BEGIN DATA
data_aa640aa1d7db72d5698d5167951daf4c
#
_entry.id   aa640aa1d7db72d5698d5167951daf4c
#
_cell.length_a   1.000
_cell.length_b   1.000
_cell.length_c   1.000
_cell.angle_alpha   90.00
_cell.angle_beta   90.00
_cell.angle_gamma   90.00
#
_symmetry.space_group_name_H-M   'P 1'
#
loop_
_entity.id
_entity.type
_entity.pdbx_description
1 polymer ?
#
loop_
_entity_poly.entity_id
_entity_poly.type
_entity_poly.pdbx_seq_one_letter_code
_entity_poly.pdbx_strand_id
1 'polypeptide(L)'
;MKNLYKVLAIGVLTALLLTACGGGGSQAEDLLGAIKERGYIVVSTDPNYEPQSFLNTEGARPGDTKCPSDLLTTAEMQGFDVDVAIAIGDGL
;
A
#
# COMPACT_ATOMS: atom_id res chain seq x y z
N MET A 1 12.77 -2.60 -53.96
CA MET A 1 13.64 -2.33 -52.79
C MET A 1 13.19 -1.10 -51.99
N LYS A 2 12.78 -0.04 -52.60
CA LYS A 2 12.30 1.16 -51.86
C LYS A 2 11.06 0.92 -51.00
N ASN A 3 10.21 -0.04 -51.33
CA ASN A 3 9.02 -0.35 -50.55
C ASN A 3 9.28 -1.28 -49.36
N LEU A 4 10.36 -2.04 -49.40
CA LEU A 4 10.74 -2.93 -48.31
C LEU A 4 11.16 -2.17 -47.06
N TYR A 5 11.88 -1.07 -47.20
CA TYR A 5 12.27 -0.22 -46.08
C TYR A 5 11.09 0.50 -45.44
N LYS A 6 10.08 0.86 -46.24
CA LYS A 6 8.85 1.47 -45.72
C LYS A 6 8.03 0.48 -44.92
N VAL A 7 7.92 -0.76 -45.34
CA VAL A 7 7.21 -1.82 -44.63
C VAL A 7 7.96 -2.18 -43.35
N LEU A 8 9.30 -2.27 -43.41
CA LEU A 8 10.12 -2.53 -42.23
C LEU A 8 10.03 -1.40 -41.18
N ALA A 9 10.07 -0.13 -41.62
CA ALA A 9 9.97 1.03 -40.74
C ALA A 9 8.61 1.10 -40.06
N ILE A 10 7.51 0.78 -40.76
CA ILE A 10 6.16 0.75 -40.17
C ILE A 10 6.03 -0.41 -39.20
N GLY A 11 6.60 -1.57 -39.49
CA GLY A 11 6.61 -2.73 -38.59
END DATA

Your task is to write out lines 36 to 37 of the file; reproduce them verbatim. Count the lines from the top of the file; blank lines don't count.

C LYS A 2 11.06 0.92 -51.00
N ASN A 3 10.21 -0.04 -51.33